Being able to witness and participate in the production of the Christmas play, as always, gave me joy. It also reminded me that when we work together great things can be accomplished. I could see how far the cast have come in learning to take whatever comes. No matter the challenge, the participants do what needs to be done and hold on to a positive attitude throughout. Their growth is obvious and their work inspires many.
One of our Seattle satsang members died while I was in Amritapuri. I still can’t believe that is true; it feels surreal. His death reminds me to make every day count.
My respect for the importance of “going with the flow” rather than trying to force things to happen has grown. When I try to force my will, I am likely to exhaust myself and cause myself pain. During the month I was in Amritapuri, there were so many times that a person I needed to talk to walked in front of me moments after I became aware of the need.
Here are some of my favorite memories from this trip. There are so many others that I don’t have photos of, such as my darshans with Amma and time with my family and friends.
Traveling back to Seattle
My trip home would be as long as it always is: a 2 1/2 hour taxi from the ashram to the airport, a 4 hour flight from Trivandrum to Dubai, followed by a 14 1/2 hour flight from Dubai to Seattle. This time I planned to take a LYFT taxi from SeaTac airport to my house.
For several years, I have made the trip more tolerable by taking a long layover in Dubai. During that time, I have stayed at the Dubai International Airport Hotel. It is expensive but the opportunity to sleep, or at least have my feet up, in a quiet room for 15-19 hours has been well worth it.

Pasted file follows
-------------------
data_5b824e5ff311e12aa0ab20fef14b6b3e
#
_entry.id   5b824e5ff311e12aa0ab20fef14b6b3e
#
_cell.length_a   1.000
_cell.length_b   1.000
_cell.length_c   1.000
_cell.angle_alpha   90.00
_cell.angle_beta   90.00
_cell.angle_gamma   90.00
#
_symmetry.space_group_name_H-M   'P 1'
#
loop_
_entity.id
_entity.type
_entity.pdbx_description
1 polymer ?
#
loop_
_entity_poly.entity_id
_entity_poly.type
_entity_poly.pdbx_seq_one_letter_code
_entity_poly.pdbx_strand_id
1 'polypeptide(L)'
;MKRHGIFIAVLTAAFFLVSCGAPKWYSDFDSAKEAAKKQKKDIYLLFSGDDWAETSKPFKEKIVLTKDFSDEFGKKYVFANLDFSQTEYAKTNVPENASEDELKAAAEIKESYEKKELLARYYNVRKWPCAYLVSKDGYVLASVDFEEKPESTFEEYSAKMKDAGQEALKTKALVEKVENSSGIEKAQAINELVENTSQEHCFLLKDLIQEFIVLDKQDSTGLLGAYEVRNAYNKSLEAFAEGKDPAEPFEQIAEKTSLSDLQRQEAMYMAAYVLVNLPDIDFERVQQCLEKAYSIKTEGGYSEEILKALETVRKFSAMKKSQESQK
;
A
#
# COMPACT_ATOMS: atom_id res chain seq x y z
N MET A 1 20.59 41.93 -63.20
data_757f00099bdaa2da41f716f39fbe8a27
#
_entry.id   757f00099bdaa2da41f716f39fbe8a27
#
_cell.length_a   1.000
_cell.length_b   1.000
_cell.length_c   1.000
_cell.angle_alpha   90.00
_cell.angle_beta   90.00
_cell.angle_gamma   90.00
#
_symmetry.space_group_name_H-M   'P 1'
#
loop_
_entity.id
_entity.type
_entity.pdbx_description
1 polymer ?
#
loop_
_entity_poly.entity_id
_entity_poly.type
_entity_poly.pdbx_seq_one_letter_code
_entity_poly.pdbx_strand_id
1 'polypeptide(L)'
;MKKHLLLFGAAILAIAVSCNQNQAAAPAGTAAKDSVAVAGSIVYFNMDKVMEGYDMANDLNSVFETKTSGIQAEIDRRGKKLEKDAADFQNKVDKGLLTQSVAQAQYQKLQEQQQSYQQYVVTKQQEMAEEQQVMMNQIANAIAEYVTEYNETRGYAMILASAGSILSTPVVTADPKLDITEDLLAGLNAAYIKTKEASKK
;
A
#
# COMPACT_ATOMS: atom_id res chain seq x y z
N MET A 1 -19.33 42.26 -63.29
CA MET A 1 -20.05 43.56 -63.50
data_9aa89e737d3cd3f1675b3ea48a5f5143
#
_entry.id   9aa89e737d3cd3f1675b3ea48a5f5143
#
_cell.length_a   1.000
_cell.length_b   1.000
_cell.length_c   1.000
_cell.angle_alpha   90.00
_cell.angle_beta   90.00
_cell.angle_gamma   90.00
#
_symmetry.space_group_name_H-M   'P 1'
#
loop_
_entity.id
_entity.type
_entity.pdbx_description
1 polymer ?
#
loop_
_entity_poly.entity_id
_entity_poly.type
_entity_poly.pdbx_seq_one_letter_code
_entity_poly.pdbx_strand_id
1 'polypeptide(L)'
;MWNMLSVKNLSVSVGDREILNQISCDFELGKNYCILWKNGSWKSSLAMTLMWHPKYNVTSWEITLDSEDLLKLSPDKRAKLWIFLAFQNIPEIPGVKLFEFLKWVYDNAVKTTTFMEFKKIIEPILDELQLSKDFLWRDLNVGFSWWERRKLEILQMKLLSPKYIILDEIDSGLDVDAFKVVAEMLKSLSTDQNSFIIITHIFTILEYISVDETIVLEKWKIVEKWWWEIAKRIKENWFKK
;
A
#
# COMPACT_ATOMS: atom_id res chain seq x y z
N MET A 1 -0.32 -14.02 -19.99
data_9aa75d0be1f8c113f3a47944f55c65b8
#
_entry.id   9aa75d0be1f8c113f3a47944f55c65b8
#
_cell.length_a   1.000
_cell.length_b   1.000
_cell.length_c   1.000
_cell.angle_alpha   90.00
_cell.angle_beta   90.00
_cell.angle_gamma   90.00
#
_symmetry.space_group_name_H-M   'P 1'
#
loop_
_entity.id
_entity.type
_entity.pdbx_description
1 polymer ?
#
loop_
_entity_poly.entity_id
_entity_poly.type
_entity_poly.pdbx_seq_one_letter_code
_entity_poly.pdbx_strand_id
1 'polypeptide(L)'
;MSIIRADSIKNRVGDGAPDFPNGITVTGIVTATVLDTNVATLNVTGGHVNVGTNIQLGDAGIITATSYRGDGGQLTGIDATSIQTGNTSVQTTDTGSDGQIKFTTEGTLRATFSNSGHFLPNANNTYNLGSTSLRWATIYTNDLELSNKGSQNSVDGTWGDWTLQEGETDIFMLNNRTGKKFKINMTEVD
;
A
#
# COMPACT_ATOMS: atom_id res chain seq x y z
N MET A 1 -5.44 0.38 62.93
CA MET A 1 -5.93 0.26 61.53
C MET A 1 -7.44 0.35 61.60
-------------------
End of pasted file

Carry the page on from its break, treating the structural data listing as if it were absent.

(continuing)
Sometime during this last year, I heard that Emirates would give me a free hotel and food if I asked for it. They provided the accommodation without question. Having the free hotel turned out to be a mixed blessing though. I hadn’t realized I would have to go through immigration and that took well over an hour. Also, I didn’t know where to go when I got to the baggage claim area. Everyone I asked told me to go to exit 1. When I finally found that exit, and the hotel bus, I was told I should have checked in with someone in the terminal. Luckily, that person brought a group of people to the bus at that moment and I was able to get on the bus.
Once I was at the hotel, there was a very long check in line. The hotel was also very noisy. While I was waiting in the check in line, I decided it was unlikely I would make this choice again. That thought was followed by another; if the hotel room had a bathtub I would consider returning. After a month of cold showers, taking a tub bath would be heavenly. (At Dubai International airport hotel there was only a shower.) One of the first things I saw when I entered the room was the bathtub!
There were more challenges at the hotel than the ones I mentioned above, but the hotel staff were very friendly and the food was excellent. Another challenge occurred when I returned to the airport for my flight to Seattle. After going through immigration again, I looked for a restroom. I was in the old wing of the airport and every restroom had a very long line. I finally found one with a somewhat shorter line at the end of the wing, so joined the line. That restroom ended up having only two stalls. If I had been staying in the airport hotel, I would have been able to stay in my room until it was time to board the plane.
Was the bathtub and the free room and food worth it to me or will I choose to pay more and stay in the airport? Only time will tell.